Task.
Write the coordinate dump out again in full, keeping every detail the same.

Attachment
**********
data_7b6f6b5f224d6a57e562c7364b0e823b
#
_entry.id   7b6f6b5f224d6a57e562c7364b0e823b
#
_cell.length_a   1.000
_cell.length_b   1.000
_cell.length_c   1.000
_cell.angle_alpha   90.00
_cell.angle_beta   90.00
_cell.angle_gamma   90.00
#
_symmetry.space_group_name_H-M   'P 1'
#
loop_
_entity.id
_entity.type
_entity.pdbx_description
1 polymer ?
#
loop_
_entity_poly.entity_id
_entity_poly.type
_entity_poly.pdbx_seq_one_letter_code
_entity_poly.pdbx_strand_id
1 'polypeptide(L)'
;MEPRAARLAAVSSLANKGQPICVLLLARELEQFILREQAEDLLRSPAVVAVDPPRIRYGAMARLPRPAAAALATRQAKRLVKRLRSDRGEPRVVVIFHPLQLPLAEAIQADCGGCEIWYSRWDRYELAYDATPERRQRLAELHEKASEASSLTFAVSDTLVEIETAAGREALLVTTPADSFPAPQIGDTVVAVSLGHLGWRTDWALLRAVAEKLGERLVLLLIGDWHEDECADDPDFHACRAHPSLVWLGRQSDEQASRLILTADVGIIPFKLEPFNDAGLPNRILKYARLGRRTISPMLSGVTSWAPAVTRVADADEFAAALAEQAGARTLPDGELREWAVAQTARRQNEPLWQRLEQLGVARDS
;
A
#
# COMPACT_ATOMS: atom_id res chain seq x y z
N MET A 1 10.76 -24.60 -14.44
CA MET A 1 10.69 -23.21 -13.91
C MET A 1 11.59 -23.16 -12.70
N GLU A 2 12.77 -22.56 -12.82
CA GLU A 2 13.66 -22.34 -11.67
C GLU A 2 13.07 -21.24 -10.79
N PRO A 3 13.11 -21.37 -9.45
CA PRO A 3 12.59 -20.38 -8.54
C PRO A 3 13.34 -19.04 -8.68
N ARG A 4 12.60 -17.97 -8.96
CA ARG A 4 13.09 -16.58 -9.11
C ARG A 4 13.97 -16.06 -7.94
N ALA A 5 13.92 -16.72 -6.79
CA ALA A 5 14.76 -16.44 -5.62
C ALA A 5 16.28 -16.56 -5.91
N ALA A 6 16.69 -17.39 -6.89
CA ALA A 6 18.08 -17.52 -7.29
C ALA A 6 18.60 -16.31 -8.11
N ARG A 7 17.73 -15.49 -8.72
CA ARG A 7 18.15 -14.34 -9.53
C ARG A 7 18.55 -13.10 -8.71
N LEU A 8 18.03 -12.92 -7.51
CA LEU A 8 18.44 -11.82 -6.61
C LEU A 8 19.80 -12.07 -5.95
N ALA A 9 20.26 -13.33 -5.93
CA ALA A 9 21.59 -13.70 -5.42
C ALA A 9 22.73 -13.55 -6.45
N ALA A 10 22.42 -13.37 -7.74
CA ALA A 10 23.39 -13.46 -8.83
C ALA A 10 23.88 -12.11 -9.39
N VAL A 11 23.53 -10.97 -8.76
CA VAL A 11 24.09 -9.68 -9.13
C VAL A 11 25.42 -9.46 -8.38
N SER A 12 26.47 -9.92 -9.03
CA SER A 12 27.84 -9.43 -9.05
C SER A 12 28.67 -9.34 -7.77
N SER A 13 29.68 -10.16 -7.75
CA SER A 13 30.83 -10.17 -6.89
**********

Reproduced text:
data_7b6f6b5f224d6a57e562c7364b0e823b
#
_entry.id   7b6f6b5f224d6a57e562c7364b0e823b
#
_cell.length_a   1.000
_cell.length_b   1.000
_cell.length_c   1.000
_cell.angle_alpha   90.00
_cell.angle_beta   90.00
_cell.angle_gamma   90.00
#
_symmetry.space_group_name_H-M   'P 1'
#
loop_
_entity.id
_entity.type
_entity.pdbx_description
1 polymer ?
#
loop_
_entity_poly.entity_id
_entity_poly.type
_entity_poly.pdbx_seq_one_letter_code
_entity_poly.pdbx_strand_id
1 'polypeptide(L)'
;MEPRAARLAAVSSLANKGQPICVLLLARELEQFILREQAEDLLRSPAVVAVDPPRIRYGAMARLPRPAAAALATRQAKRLVKRLRSDRGEPRVVVIFHPLQLPLAEAIQADCGGCEIWYSRWDRYELAYDATPERRQRLAELHEKASEASSLTFAVSDTLVEIETAAGREALLVTTPADSFPAPQIGDTVVAVSLGHLGWRTDWALLRAVAEKLGERLVLLLIGDWHEDECADDPDFHACRAHPSLVWLGRQSDEQASRLILTADVGIIPFKLEPFNDAGLPNRILKYARLGRRTISPMLSGVTSWAPAVTRVADADEFAAALAEQAGARTLPDGELREWAVAQTARRQNEPLWQRLEQLGVARDS
;
A
#
# COMPACT_ATOMS: atom_id res chain seq x y z
N MET A 1 10.76 -24.60 -14.44
CA MET A 1 10.69 -23.21 -13.91
C MET A 1 11.59 -23.16 -12.70
N GLU A 2 12.77 -22.56 -12.82
CA GLU A 2 13.66 -22.34 -11.67
C GLU A 2 13.07 -21.24 -10.79
N PRO A 3 13.11 -21.37 -9.45
CA PRO A 3 12.59 -20.38 -8.54
C PRO A 3 13.34 -19.04 -8.68
N ARG A 4 12.60 -17.97 -8.96
CA ARG A 4 13.09 -16.58 -9.11
C ARG A 4 13.97 -16.06 -7.94
N ALA A 5 13.92 -16.72 -6.79
CA ALA A 5 14.76 -16.44 -5.62
C ALA A 5 16.28 -16.56 -5.91
N ALA A 6 16.69 -17.39 -6.89
CA ALA A 6 18.08 -17.52 -7.29
C ALA A 6 18.60 -16.31 -8.11
N ARG A 7 17.73 -15.49 -8.72
CA ARG A 7 18.15 -14.34 -9.53
C ARG A 7 18.55 -13.10 -8.71
N LEU A 8 18.03 -12.92 -7.51
CA LEU A 8 18.44 -11.82 -6.61
C LEU A 8 19.80 -12.07 -5.95
N ALA A 9 20.26 -13.33 -5.93
CA ALA A 9 21.59 -13.70 -5.42
C ALA A 9 22.73 -13.55 -6.45
N ALA A 10 22.42 -13.37 -7.74
CA ALA A 10 23.39 -13.46 -8.83
C ALA A 10 23.88 -12.11 -9.39
N VAL A 11 23.53 -10.97 -8.76
CA VAL A 11 24.09 -9.68 -9.13
C VAL A 11 25.42 -9.46 -8.38
N SER A 12 26.47 -9.92 -9.03
CA SER A 12 27.84 -9.43 -9.05
C SER A 12 28.67 -9.34 -7.77
N SER A 13 29.68 -10.16 -7.75
CA SER A 13 30.83 -10.17 -6.89